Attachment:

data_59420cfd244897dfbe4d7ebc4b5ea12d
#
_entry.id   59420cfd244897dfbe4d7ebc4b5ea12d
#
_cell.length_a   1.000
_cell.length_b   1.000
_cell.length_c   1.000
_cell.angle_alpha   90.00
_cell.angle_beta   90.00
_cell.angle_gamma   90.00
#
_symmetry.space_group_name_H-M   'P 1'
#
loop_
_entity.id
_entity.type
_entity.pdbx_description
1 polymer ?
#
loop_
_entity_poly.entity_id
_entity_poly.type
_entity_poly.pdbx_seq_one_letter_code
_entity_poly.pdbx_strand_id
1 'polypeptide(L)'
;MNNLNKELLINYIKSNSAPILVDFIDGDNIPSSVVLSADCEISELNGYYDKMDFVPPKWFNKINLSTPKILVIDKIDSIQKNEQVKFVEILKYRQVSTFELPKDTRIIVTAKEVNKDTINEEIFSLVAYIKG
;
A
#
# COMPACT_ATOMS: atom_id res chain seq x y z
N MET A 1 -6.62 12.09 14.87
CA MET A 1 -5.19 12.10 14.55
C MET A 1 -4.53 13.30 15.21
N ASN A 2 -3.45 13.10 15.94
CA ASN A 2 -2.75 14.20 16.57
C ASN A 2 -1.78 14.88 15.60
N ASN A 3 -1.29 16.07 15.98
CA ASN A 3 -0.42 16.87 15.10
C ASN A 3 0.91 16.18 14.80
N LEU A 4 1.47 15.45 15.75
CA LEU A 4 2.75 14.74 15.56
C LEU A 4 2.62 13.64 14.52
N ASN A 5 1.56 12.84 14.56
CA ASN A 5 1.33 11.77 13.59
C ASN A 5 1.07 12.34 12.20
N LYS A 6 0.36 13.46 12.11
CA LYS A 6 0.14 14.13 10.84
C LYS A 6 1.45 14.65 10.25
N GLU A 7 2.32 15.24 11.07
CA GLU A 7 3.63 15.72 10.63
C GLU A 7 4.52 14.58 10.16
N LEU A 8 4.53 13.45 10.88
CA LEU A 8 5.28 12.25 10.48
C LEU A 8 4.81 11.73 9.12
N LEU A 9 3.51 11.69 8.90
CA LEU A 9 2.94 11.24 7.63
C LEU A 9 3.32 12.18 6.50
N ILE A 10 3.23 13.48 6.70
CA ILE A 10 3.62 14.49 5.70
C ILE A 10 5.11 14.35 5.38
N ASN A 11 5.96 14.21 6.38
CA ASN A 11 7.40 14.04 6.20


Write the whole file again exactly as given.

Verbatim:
data_59420cfd244897dfbe4d7ebc4b5ea12d
#
_entry.id   59420cfd244897dfbe4d7ebc4b5ea12d
#
_cell.length_a   1.000
_cell.length_b   1.000
_cell.length_c   1.000
_cell.angle_alpha   90.00
_cell.angle_beta   90.00
_cell.angle_gamma   90.00
#
_symmetry.space_group_name_H-M   'P 1'
#
loop_
_entity.id
_entity.type
_entity.pdbx_description
1 polymer ?
#
loop_
_entity_poly.entity_id
_entity_poly.type
_entity_poly.pdbx_seq_one_letter_code
_entity_poly.pdbx_strand_id
1 'polypeptide(L)'
;MNNLNKELLINYIKSNSAPILVDFIDGDNIPSSVVLSADCEISELNGYYDKMDFVPPKWFNKINLSTPKILVIDKIDSIQKNEQVKFVEILKYRQVSTFELPKDTRIIVTAKEVNKDTINEEIFSLVAYIKG
;
A
#
# COMPACT_ATOMS: atom_id res chain seq x y z
N MET A 1 -6.62 12.09 14.87
CA MET A 1 -5.19 12.10 14.55
C MET A 1 -4.53 13.30 15.21
N ASN A 2 -3.45 13.10 15.94
CA ASN A 2 -2.75 14.20 16.57
C ASN A 2 -1.78 14.88 15.60
N ASN A 3 -1.29 16.07 15.98
CA ASN A 3 -0.42 16.87 15.10
C ASN A 3 0.91 16.18 14.80
N LEU A 4 1.47 15.45 15.75
CA LEU A 4 2.75 14.74 15.56
C LEU A 4 2.62 13.64 14.52
N ASN A 5 1.56 12.84 14.56
CA ASN A 5 1.33 11.77 13.59
C ASN A 5 1.07 12.34 12.20
N LYS A 6 0.36 13.46 12.11
CA LYS A 6 0.14 14.13 10.84
C LYS A 6 1.45 14.65 10.25
N GLU A 7 2.32 15.24 11.07
CA GLU A 7 3.63 15.72 10.63
C GLU A 7 4.52 14.58 10.16
N LEU A 8 4.53 13.45 10.88
CA LEU A 8 5.28 12.25 10.48
C LEU A 8 4.81 11.73 9.12
N LEU A 9 3.51 11.69 8.90
CA LEU A 9 2.94 11.24 7.63
C LEU A 9 3.32 12.18 6.50
N ILE A 10 3.23 13.48 6.70
CA ILE A 10 3.62 14.49 5.70
C ILE A 10 5.11 14.35 5.38
N ASN A 11 5.96 14.21 6.38
CA ASN A 11 7.40 14.04 6.20